Memories at Low Altitude, by Jacinto Veloso
A story of war and peace in Mozambique and beyond, Memories at Low Altitude spans four decades of southern African history, from the point of view of one of its main protagonists, Jacinto Veloso.
I left Mozambique on 12 March 1963. It was a Tuesday, and I was 25 years old. At the time, Lieutenant Colonel Miranda was in command of the Portuguese Air Force in northern Mozambique. Although I had good reasons for leaving the air force, when I departed I was well aware that I had left the commander with some immediate problems. However, I also hoped that one day I would be able to give him the explanation that he, as a friend, deserved. Fortunately, 22 years later, I had that opportunity. The departure point that Tuesday in 1963 was Mocimboa da Praia. Although I have forgotten the exact time, I know it was after the lunch I had with the Mocimboa administrator, with Inspector Rocha, collector of seashells and head of 'anti-subversive' activities in northern Mozambique, and with my long-time friend Joao Ferreira, in the residence of the district administrator. And perhaps because this was a memorable day in my life, I can remember exactly what we ate: grilled squid with boiled potatoes. We took off at about 14.00, or perhaps a bit later, because I recall that after the meal we spent some time telling jokes in order to relax. There was a certain tension in the air, affecting us, which I think is perfectly normal in such a situation. We were carrying out an important decision, and facing serious risks. Everything had been arranged in advance. At the time, I was based in Mueda and I had flown to Mocimboa specifically to meet up with Joao. From there we would fly on to Dar es Salaam. We were going to fly in a Harvard T-6, an American two-seater plane normally used for training, but which the French had adapted for ground attack in the war in Algeria. Portugal had purchased from France a number of these planes, which were equipped with machine guns, rockets, bombs and other ground-attack materials. In fact, some months earlier I had been in Mocimboa da Praia and had taken the administrator, a man named Chambino, for a short joyride in the plane. I performed some aerial acrobatics which greatly impressed him - or rather, which impressed his stomach, for he vomited profusely. And so, on 12 March, it was the administrator himself who proposed that I take Joao up, to see how his stomach would behave. I did so willingly. Indeed, this proposal greatly facilitated our plans. When he heard that I was going to fly, Inspector Rocha offered to drive us to the airstrip. I said that it wasn't necessary, since Chambino's driver could take us, and in any case we would soon be back. In a very friendly manner, Rocha insisted on accompanying us. I already had a bag in the plane with some personal belongings - not many, obviously - but Joao couldn't take anything at all, since our pretext was that we were just going to take a short test flight. And to some extent it was indeed a test, since the plane had demonstrated some engine problems on the flight from Mueda to Mocimboa da Praia. When I was climbing into the aircraft to take off, Rocha asked me, 'So shall I wait for you?' With an unconcerned expression I replied, 'Sure, wait for us because I'll be straight back.' And I left! Twelve and a half years later, Mozambique was independent and I heard from the inspector again. One day, someone phoned me from the Ministry of Information and announced himself as Rocha, Inspector Rocha. At first I didn't remember who this Rocha was, but suddenly it dawned on me and I exclaimed, Ah! Inspector Rocha, collector of seashells! You were the man who drove me to the airport in Mocimboa da Praia in 1963, weren't you?' - 'Exactly!' he replied. And if I had followed your advice and waited for you to come back, I'd still be waiting there today!' The weather that day seemed to collude with the strangeness of the situation: there were a lot of clouds and a certain instability in the air. It had rained heavily in that area and conditions for flying were not very good. When we flew over the Rovuma River, I thought, 'Now we're in Tanganyika. With a bit of luck, we'll reach our goal'. As we flew northwards towards Dar es Salaam, we crossed the Rufiji River, which was completely flooded due to the torrential rains. (...)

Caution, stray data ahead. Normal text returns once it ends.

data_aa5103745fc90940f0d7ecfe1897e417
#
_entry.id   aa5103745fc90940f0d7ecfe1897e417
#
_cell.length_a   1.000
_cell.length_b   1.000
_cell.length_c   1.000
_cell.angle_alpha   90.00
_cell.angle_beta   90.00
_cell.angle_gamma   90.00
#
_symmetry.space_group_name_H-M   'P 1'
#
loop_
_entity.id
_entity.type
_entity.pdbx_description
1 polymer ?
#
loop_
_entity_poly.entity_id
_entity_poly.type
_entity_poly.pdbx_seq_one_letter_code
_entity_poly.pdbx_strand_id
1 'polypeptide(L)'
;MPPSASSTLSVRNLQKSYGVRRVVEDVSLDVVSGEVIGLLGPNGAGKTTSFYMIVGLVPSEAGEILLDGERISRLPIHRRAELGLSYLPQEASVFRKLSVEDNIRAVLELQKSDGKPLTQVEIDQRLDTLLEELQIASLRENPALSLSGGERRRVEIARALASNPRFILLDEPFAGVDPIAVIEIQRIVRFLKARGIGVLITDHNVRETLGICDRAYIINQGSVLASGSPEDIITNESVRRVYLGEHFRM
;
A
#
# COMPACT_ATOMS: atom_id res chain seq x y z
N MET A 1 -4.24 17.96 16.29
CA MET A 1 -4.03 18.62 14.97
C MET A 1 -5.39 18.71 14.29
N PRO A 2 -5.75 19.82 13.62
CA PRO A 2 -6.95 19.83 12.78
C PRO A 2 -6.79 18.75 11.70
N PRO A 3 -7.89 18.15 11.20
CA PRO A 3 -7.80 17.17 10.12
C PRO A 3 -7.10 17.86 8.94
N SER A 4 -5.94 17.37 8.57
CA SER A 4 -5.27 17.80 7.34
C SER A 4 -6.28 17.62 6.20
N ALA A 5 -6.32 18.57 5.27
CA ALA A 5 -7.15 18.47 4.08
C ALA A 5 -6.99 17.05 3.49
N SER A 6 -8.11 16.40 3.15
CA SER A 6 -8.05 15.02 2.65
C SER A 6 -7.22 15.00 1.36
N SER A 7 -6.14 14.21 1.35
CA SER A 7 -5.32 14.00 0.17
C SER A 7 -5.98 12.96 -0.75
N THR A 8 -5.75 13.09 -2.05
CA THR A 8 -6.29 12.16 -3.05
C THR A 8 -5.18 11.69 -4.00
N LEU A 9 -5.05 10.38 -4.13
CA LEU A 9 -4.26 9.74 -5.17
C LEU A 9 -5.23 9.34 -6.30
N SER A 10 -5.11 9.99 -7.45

This is an extract from the autobiography: Memories at Low Altitude, by Jacinto Veloso.
Book title: Memories at Low Altitude
Author: Jacinto Veloso
Imprint: Zebra Press
Type: War memoires
Publisher: Random House Struik
Cape Town, South Africa 2012
ISBN 9781770221505 / ISBN 978-1-77022-150-5
Softcover, 15x23 cm, 304 pages, several photos
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A story of war and peace in Mozambique and beyond, Memories at Low Altitude spans four decades of southern African history.
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